Great stuff to read – and see!

1. The fight for a roundabout continues for the intersection at West Broadway and Russell Street. Here’s why.

This story, called “The Beginning of the End for Level of Service?” is interesting, so I wanted to link it here in case you missed it in the article posted above. It’s on

The photo came from the Missoula Advocates for Sustainable Transportation, or MAST, with credit to the New Hampshire Department of Transportation. MAST’s John Wolverton said this in an email:

“This one … is a great example of a double-lane roundabout that fits into a compact urban space. For Russell Street, it would possibly need one added right turn slip-lane connecting the left leg to the lower leg.”

2. As I’m sure you saw, the city of Missoula has laws that protect people who are LGBT. Councilwoman Caitlin Copple wants to get married in Montana, and she wants gay couples from outside the state to be free to choose the Big Sky State for a destination wedding. It could mean big bucks for Montana, and here’s more on that in a story Copple passed on.

3. Here is detailed comment on the proposed expansion of the coal export terminal in Longview, Wash., from the Northern Plains Resource Council. I’d called a couple different groups for comment on a brief update, and the Resource Council passed on this document, so FYI.

Happy reading.

— Keila Szpaller


Russell Street, badgering walkers

1. Plans for Russell Street are on the front burner. I hope the meeting Wednesday night – 6 p.m., Burns Street Commons – is productive.

2. Also Wednesday, the Public Safety and Health Committee talks about “pedestrian interference” and “aggressive solicitation.” Here’s a link to related documents. Have you seen the sign one man posts downtown offering to wrestle a mother-in-law for $5? Or something like that? It’s kinda funny, but strolling downtown hasn’t been a picnic lately.

3. I wrote a story today about the Municipal Equality Index of the Human Rights Campaign. (Missoula gets a perfect score.) I wasn’t able to reach our quality of life officer at the Missoula Police Department in time for the story, but the report says that “cities that have LGBT liaisons in their police department significantly outperformed the national average.” Cool factoid.

There you have it.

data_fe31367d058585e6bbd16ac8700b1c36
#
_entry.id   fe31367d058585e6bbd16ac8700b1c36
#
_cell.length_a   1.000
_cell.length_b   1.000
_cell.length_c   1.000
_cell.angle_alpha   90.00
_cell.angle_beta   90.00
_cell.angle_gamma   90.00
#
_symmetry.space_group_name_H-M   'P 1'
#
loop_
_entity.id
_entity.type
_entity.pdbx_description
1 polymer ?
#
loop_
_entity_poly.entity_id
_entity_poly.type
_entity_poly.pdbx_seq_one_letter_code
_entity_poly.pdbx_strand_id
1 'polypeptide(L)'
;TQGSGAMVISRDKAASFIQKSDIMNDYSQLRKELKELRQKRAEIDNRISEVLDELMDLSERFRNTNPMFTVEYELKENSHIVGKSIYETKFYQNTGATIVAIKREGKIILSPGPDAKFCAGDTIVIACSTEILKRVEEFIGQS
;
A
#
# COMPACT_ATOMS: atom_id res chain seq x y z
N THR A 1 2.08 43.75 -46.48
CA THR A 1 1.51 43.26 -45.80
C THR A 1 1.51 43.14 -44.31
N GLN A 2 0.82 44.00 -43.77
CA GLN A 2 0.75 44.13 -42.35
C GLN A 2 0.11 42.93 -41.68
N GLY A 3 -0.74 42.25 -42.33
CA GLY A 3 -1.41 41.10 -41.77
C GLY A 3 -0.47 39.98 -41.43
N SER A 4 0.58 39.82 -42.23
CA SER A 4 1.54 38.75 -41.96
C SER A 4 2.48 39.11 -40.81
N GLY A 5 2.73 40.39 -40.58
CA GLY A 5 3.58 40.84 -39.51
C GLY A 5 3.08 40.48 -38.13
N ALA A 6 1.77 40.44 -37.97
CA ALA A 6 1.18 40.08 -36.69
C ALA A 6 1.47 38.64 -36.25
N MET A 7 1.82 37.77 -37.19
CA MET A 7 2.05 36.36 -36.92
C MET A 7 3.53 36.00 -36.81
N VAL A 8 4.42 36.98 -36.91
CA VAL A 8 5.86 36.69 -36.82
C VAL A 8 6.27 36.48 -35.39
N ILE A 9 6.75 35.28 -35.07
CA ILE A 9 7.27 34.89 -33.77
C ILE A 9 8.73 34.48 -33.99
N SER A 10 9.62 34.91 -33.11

— Keila Szpaller

Thursday digest!


1. Michael Bennett questions Mayor John Engen’s desire to purchase Mountain Water in this column about a “watery dream” becoming a nightmare.

2. The meeting about changing Fifth and Sixth Streets was odd. The idea has been cooking for months, since before July, and still no one knows if the city or state has jurisdiction? And a cost estimate wasn’t available on a day the committee almost voted? And neither were crash statistics? The neighbors who worked on the pilot project probably didn’t know how much patience they’d need to advocate a relatively cheap idea get a trial run. Will it fly? Maybe,  maybe not, according to Councilman Bob Jaffe’s estimate.

3. What else? Oh, right. A couple council members asked Parks and Rec to list all the herbicides it uses in its turf management manual so people can see the details.

There’s more, but all for now.

— Keila Szpaller

Photo: KS/Instagram. Fruit at the Missoula Food Bank.

Election outcomes! Plus, I spy Hotel Fox people.

Check out this Election Day photo gallery from Michael Gallacher. That’s incoming Councilwoman Annelise Hedahl in Ward 5 and Mayor John Engen.

They were celebrating at The Depot last night, and Gallacher captured the moment. Gallacher, you rock.

Guess who else I saw at The Depot?

The crew working on the Hotel Fox, including Dieter Huckestein, the former president of Hilton Hotels Corp. I don’t think he lives in Montana, and I don’t think he shows up in Missoula if the deal is falling apart.

Also at the party? Other city officials, constituents, and council people.

Councilman Bob Jaffe was there, and he joked about strong-arming someone to take over his listserv. It’s hard to imagine local government without it, so I hope someone bites.